Wasting water is financially damaging as well as environmentally unsound. Nick Peers reveals how to save money and do your bit for the planet
Copyright BBC Countryfile magazine, and reproduced with kind permission of the editor.
Water is an increasingly precious commodity, and we’re all wasting far too much of it. We might complain about the fact it always seems to rain in the UK, but the fact is there’s less water to go around than you might think. London receives less rainfall than the likes of Dallas, Rome and Madrid, yet its inhabitants consume up to a third more water than other European cities.
By 2025 it’s estimated that two-thirds of the planet’s inhabitants could be living in water-stressed areas, and that won’t just trigger conflict over a resource we currently take for granted, it’ll mean misery and shortages for millions. And if you think Britain will be spared, think again – our water reserves are at their lowest levels for decades, and we currently import more than half the water we need to live our lives.
The average Briton consumes 150 litres of water at home during the day, but like your carbon footprint, your actual demand for water far outstrips that which you knowingly consume. Waterwise has published a report called “Hidden Water” that reveals just how much water goes into the production of the food, drink and other materials we consume on a daily basis. Did you know that a burger and pint at lunchtime requires the equivalent amount of water to fill a duck pond?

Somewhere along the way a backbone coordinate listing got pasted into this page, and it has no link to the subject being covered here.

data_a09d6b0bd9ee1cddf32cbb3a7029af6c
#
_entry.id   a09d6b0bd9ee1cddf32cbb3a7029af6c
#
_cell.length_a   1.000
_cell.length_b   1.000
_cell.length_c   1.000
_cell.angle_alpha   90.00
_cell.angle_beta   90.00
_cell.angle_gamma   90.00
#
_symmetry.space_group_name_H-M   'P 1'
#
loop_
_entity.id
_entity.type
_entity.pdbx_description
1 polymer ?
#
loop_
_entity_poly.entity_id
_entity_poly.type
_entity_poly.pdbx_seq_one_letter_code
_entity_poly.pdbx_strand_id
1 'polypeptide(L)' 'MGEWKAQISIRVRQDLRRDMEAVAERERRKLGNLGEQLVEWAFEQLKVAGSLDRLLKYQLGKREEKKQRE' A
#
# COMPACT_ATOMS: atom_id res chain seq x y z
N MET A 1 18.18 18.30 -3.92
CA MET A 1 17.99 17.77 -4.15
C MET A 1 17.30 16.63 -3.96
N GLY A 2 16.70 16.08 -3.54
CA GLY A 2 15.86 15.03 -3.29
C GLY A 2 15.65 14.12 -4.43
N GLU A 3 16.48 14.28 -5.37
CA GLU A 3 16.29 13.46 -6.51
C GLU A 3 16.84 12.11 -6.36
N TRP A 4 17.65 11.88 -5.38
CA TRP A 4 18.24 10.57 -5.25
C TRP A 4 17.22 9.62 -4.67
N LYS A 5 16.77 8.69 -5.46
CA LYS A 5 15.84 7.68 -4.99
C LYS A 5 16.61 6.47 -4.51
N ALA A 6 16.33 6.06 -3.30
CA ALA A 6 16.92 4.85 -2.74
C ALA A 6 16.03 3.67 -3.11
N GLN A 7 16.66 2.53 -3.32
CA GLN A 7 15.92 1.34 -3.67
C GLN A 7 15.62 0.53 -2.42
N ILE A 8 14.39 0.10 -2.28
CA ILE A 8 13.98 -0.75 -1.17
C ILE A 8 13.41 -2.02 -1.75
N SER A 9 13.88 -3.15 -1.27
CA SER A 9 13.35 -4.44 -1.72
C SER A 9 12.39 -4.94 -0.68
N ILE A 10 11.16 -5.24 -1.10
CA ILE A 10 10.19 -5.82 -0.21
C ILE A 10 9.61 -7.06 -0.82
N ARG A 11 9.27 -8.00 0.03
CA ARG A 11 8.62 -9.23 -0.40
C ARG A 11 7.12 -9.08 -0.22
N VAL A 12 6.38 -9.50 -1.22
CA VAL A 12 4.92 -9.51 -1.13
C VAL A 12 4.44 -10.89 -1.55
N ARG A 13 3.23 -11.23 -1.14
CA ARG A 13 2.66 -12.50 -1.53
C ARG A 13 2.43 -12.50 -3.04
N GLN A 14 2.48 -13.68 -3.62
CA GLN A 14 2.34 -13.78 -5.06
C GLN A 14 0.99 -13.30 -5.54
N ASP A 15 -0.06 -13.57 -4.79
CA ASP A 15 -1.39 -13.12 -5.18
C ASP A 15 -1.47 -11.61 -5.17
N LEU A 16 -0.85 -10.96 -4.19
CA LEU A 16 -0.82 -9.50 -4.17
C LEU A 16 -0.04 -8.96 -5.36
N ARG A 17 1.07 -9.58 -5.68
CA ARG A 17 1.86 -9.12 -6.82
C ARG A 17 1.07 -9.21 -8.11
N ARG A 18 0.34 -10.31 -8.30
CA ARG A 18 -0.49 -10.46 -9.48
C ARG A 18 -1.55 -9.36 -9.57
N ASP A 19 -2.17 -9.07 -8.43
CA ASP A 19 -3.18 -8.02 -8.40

65 per cent of the daily estimated consumption of 3,400 litres per person is required to produce our food and drink – the single pint of beer requires 170 litres of water, but it’s the beef burger that swallows up the bulk of this daily amount: it’s estimated that just 150 grams of beef requires 2,400 litres of water to produce, and that simply covers the life of the cow, not its subsequent processing, packaging and transport. And it’s not as if we’re living within our means – it’s estimated that Britons import about 70 per cent of the water we consume from other countries, which is clearly unsustainable going forward.
One-third of humans already live in areas where water is a scarce commodity – “if present levels of consumption continue, two-thirds of the global population will live in areas of water stress by 2025,” says Joanne Zygmunt of Waterwise. “Water is both finite and shared. We have to optimise the use of our water; we have to use every drop efficiently. There is no other way.”
The good news is that there are plenty of steps you can take now to cut your water consumption. Not only will you be doing your bit to protect an essential resource, you could find yourself shaving hundreds of pounds a year off your water bill too. Click here for the A-Z guide.